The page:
• In what ways, if any, do you think the mental habit of avoiding assuming others understand the world in the same way you do can help you have a better life and gain greater agency?
  • If you think it can be beneficial for you, what kind of plan can you make and what specific steps can you take to internalize this mental habit?

Featured photo credit: Smart Brain via lifehack.org

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Dr. Gleb Tsipursky

Cognitive neuroscientist and behavioral economist; CEO of Disaster Avoidance Experts; multiple best-selling author

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Last Updated on June 1, 2021

7 Signs That You’re Way Too Busy (And Need to Change That)

7 Signs That You’re Way Too Busy (And Need to Change That)

“Busy” used to be a fair description of the typical schedule. More and more, though, “busy” simply doesn’t cut it.

“Busy” has been replaced with “too busy”, “far too busy”, or “absolutely buried.” It’s true that being productive often means being busy…but it’s only true up to a point.

As you likely know from personal experience, you can become so busy that you reach a tipping point…a point where your life tips over and falls apart because you can no longer withstand the weight of your commitments.

Once you’ve reached that point, it becomes fairly obvious that you’ve over-committed yourself.

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The trick, though, is to recognize the signs of “too busy” before you reach that tipping point. A little self-assessment and some proactive schedule-thinning can prevent you from having that meltdown.

To help you in that self-assessment, here are 7 signs that you’re way too busy:

1. You Can’t Remember the Last Time You Took a Day Off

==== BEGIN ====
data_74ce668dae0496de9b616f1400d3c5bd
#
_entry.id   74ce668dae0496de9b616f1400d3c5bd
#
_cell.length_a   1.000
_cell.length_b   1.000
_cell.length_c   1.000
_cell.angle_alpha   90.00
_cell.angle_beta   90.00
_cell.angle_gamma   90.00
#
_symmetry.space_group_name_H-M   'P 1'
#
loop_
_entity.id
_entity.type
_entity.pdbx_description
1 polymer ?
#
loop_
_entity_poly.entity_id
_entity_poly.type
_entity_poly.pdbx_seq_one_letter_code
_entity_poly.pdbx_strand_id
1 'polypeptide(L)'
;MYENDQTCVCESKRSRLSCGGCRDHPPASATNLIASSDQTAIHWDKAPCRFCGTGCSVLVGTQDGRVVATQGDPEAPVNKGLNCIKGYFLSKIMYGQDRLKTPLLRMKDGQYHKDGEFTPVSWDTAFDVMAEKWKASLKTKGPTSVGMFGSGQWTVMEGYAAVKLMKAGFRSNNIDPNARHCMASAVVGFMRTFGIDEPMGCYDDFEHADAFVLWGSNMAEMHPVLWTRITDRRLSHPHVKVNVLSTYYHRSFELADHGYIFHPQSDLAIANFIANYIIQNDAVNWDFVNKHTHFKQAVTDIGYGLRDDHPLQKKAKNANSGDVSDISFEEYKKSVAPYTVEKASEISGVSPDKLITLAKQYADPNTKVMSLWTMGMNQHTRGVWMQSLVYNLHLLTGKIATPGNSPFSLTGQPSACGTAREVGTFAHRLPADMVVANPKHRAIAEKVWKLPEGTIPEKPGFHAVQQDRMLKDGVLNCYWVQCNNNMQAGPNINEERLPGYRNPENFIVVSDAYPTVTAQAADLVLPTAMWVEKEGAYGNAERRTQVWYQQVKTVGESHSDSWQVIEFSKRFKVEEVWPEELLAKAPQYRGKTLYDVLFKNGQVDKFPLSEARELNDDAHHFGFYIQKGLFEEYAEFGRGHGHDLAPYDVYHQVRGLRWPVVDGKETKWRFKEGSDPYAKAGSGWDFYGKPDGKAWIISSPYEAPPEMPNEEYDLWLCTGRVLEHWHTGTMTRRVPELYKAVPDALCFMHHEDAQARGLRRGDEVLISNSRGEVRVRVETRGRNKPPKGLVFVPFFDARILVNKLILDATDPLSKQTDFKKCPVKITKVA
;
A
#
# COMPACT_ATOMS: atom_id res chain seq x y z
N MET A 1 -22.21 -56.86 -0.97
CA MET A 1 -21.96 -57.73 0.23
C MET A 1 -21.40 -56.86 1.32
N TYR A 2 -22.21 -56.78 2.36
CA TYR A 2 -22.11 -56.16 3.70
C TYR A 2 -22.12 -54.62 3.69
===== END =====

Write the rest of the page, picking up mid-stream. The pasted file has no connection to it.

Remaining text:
Occasional periods of rest are not unproductive, they are essential to productivity. Extended periods of non-stop activity result in fatigue, and fatigue results in lower-quality output. As Sydney J. Harris once said,

“The time to relax is when you don’t have time for it.”

2. Those Closest to You Have Stopped Asking for Your Time

Why? They simply know that you have no time to give them. Your loved ones will be persistent for a long time, but once you reach the point where they’ve stopped asking, you’ve reached a dangerous level of busy.

3. Activities like Eating Are Always Done in Tandem with Other Tasks

If you constantly find yourself using meal times, car rides, etc. as times to catch up on emails, phone calls, or calendar readjustments, it’s time to lighten the load.

It’s one thing to use your time efficiently. It’s a whole different ballgame, though, when you have so little time that you can’t even focus on feeding yourself.

4. You’re Consistently More Tired When You Get up in the Morning Than You Are When You Go to Bed

One of the surest signs of an overloaded schedule is morning fatigue. This is a good indication that you’ve not rested well during the night, which is a good sign that you’ve got way too much on your mind.

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If you’ve got so much to do that you can’t even shut your mind down when you’re laying in bed, you’re too busy.

5. The Most Exercise You Get Is Sprinting from One Commitment to the Next

It’s proven that exercise promotes healthy lives. If you don’t care about that, that’s one thing. If you’d like to exercise, though, but you just don’t have time for it, you’re too busy.

If the closest thing you get to exercise is running from your office to your car because you’re late for your ninth appointment of the day, it’s time to slow down.

Try these 5 Ways to Find Time for Exercise.

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6. You Dread Getting up in the Morning

If your days are so crammed full that you literally dread even starting them, you’re too busy. A new day should hold at least a small level of refreshment and excitement. Scale back until you find that place again.

7. “Survival Mode” Is Your Only Mode

If you can’t remember what it feels like to be ahead of schedule, or at least “caught up”, you’re too busy.

So, How To Get out of Busyness?

Take a look at this video:

And these articles to help you get unstuck:

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Featured photo credit: Khara Woods via unsplash.com